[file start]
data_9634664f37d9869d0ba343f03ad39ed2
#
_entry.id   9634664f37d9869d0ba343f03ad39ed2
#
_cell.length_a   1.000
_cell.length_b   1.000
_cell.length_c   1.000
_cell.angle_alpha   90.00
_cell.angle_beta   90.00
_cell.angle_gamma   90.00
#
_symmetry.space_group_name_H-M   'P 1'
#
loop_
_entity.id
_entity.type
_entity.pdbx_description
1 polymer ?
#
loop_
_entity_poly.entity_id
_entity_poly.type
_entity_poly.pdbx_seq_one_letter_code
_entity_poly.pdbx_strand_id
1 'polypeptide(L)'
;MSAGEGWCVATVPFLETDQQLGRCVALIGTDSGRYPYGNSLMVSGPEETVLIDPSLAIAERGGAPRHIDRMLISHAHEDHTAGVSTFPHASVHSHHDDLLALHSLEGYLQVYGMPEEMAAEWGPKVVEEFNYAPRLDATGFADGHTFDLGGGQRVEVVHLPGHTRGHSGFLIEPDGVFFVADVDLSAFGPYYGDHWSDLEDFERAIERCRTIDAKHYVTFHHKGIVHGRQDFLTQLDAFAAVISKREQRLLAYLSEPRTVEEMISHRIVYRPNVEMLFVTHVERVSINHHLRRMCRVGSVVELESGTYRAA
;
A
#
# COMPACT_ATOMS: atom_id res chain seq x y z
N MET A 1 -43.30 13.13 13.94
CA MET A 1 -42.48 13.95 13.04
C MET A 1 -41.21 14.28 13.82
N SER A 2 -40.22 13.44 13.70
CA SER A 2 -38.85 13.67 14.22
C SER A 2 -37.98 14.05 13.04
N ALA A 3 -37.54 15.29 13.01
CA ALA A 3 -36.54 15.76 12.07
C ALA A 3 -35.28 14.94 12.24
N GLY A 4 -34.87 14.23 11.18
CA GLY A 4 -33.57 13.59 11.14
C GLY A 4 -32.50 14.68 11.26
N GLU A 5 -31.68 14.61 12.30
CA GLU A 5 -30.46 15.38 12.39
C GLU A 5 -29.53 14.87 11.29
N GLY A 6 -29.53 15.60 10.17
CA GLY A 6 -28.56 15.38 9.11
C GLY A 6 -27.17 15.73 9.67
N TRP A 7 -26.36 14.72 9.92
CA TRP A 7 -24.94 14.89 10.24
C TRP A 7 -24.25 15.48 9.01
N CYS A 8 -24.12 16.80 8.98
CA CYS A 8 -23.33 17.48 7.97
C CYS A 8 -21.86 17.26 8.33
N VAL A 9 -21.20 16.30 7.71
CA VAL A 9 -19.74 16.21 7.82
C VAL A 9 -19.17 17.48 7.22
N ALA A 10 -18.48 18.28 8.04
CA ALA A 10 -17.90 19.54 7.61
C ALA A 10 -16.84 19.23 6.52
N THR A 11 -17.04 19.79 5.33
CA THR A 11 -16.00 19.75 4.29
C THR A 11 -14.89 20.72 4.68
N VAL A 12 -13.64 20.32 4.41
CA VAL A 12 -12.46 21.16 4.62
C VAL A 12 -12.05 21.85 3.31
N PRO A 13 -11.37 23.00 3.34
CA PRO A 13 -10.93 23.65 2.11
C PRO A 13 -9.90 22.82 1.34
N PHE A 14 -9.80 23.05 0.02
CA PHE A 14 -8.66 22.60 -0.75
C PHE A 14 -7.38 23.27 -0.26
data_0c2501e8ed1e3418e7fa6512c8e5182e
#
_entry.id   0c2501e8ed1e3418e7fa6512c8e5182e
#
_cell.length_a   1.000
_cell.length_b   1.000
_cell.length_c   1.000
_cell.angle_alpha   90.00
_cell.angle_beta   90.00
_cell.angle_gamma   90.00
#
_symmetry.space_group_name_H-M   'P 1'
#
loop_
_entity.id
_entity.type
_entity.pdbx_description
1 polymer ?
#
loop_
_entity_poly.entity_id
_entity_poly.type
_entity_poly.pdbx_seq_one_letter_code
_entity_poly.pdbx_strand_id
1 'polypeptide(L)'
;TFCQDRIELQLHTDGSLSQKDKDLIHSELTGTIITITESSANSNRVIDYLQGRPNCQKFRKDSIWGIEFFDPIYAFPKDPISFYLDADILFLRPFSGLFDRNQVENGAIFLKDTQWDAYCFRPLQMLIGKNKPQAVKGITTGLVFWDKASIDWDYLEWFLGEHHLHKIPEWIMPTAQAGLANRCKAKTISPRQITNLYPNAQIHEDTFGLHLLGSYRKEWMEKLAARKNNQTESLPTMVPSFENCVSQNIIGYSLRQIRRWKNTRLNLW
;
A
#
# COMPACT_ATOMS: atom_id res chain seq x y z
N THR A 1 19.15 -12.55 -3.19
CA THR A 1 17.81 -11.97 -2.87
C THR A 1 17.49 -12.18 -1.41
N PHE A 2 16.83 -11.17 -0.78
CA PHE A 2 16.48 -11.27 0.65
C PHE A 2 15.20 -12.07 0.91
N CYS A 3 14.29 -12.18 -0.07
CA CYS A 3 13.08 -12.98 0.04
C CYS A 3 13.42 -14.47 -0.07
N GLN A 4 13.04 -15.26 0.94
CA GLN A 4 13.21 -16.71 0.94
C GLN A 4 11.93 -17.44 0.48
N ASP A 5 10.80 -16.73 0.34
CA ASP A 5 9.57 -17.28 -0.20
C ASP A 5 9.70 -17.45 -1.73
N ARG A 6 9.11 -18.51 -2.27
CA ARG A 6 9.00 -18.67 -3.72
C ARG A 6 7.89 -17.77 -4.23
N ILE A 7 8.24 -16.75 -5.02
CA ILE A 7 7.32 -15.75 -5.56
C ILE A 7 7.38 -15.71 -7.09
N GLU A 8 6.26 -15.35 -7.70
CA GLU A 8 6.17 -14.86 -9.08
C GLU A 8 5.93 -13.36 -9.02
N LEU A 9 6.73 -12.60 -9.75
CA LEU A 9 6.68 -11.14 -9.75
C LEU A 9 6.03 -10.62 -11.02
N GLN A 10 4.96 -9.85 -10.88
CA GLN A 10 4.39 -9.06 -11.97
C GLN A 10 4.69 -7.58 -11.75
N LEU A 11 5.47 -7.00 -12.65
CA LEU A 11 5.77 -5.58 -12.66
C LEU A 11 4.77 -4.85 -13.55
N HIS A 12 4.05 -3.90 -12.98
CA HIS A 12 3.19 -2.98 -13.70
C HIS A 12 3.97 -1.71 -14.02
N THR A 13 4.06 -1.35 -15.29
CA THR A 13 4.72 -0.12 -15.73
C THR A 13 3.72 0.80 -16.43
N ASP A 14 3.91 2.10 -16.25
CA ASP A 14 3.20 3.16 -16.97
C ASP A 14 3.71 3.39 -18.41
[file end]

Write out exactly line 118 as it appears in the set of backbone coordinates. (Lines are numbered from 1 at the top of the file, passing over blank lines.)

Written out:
N ARG A 6 9.11 -18.51 -2.27